Archive for August 10th, 2009

Firefox Keywords

August 10th, 2009 No comments

I remember reading about the new features of Firefox 3 before it came out many moons ago and how the new bookmarking features would blow our minds. Well, blow my mind, it did. The upgrade actually did such a great job, I forgot about one of the features they really stressed before the release: keywords. The claim was that you could map your bookmarks to your own preset strings and then call up the bookmarks by entering the string. I thought this was an interesting idea, but seemed a bit much. Anyways, when Firefox 3 actually did come out, they included this great feature where the link bar would do a full text search against your link history. This feature made bookmarking things almost useless, since it was probably quicker — and more natural — to type in some text as you remembered it into the link bar, and what you wanted would usually just come up. Pretty amazing stuff.

So now, why did I bring up the keywords if everything’s so great in FF3-land? because they actually add even more utility to this setup. I setup keywords for the things I least want to have to go through a menu for (and for which I probably shouldn’t have to use my mouse): a link to my repository, the company wiki, and our bug reporting tool. I added little keywords for those three things, and really like how simple and easy they are to reach now. This is one of those things that I’m sure you knew about, but it’s so simple to setup, and is actually a great little thing to have in place for those web tools you keep going to over and over. Especially with the advent of web tools taking the place of where real GUIs used to live.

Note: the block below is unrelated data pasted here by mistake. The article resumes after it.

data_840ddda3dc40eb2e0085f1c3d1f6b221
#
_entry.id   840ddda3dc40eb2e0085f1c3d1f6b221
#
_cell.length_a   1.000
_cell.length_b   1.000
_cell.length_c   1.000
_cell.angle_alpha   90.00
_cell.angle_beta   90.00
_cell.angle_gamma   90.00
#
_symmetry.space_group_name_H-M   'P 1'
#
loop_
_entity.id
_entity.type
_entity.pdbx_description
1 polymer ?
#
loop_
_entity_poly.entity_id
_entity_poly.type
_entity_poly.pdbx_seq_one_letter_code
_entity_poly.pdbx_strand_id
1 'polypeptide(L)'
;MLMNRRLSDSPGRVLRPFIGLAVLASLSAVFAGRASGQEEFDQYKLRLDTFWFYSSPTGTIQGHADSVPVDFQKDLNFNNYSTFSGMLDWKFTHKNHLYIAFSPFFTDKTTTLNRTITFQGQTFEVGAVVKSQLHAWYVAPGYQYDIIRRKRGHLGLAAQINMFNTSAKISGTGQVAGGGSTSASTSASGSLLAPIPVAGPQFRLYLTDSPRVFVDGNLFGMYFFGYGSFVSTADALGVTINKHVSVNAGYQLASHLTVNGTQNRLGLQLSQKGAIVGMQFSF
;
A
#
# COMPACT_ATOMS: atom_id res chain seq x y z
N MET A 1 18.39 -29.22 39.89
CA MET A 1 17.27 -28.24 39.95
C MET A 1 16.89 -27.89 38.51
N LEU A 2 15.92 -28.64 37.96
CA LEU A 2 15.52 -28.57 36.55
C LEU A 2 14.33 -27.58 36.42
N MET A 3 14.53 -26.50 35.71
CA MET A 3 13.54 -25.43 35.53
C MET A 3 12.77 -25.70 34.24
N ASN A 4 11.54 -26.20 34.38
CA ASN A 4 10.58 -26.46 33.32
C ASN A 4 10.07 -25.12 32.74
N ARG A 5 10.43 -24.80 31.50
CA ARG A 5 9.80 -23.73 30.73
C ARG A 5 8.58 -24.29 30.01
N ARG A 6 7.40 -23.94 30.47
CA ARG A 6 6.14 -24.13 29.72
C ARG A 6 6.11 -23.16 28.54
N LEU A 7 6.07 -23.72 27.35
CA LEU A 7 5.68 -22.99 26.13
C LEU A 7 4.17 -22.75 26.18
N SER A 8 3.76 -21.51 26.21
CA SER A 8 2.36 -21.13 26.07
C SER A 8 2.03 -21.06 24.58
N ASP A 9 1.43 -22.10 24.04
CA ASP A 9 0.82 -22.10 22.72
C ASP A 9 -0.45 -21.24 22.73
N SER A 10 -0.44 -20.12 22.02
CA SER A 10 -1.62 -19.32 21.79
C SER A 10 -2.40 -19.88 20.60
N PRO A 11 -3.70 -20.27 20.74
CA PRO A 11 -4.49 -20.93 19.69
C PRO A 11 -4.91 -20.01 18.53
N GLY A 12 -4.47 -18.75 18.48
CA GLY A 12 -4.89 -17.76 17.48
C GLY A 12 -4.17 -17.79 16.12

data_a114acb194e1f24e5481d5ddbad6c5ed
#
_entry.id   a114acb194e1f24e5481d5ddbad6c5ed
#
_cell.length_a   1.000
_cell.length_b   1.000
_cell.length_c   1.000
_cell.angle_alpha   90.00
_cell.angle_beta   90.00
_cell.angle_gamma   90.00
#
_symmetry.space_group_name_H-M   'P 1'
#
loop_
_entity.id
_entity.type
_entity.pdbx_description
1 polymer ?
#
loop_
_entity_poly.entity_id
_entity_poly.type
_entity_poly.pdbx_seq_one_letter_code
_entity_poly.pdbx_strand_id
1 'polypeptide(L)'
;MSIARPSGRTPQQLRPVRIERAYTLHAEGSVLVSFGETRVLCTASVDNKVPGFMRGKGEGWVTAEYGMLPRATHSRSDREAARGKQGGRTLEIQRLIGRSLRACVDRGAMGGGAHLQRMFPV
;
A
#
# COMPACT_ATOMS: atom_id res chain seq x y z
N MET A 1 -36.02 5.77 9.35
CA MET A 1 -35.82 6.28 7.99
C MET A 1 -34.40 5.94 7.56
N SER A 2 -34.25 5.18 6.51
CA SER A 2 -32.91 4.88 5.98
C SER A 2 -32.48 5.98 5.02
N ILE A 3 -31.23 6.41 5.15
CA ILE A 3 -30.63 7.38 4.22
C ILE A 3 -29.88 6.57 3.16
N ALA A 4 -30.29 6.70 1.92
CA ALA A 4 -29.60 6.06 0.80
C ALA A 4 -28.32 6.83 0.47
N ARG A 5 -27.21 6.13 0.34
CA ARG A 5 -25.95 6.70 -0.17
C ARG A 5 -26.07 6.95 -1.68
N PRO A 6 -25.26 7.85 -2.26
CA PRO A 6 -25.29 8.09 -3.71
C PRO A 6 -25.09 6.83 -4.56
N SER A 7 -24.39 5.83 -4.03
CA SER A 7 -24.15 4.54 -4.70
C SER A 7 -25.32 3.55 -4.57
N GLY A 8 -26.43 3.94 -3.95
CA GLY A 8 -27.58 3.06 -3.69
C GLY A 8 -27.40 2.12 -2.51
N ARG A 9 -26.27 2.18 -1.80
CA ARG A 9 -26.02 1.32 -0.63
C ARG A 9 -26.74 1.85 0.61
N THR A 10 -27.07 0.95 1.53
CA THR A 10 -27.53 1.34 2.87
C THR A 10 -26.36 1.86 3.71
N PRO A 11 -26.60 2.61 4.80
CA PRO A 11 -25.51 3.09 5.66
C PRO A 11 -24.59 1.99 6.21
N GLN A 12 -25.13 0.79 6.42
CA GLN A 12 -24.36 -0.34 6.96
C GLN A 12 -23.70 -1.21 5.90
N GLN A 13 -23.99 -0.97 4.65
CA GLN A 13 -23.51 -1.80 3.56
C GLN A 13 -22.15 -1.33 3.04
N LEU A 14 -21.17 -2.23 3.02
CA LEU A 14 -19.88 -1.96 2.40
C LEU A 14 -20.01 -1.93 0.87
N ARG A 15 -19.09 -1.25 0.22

For the sake of clarity, here’s one example of how I use the keywords. I have my bug tracking software bookmark set to the keyword ‘bugs’. All I do is press ‘ctrl-l’ type in ‘bugs’ and it shoots to my bug tracker.

Categories: Firefox Tags:

crontab shell

August 10th, 2009 1 comment

I wrote a Python script that I want to run every five minutes through a crontab. The script ran fine and linked with my local libraries until I ran it through the crontab and it couldn’t find my local libraries. After a bit of thought, I realized that the crontab was not running through the same shell environment as I expected it to. Apparently the shell is set in /etc/crontab file and there it was set to bash. That in turn was calling the wrong version of Python, and that was why my local Python scripts weren’t being found.

There are four different ways around this:
1) Modify /etc/crontab to hit the right shell; in my case (first line modified):


# run-parts
01 * * * * root run-parts /etc/cron.hourly
02 4 * * * root run-parts /etc/cron.daily
22 4 * * 0 root run-parts /etc/cron.weekly
42 4 1 * * root run-parts /etc/cron.monthly

crontab -e

*/5 * * * * python /my/

2) Add the shell value to the top of the custom crontab (crontab -e); in my case:


*/5 * * * * python /my/

3) Run the actual command through the tcsh as so:

*/5 * * * * tcsh -c "python /my/"

4) Directly request the right version of Python:

*/5 * * * * /tools/bin/python /my/
Categories: Linux, Python Tags: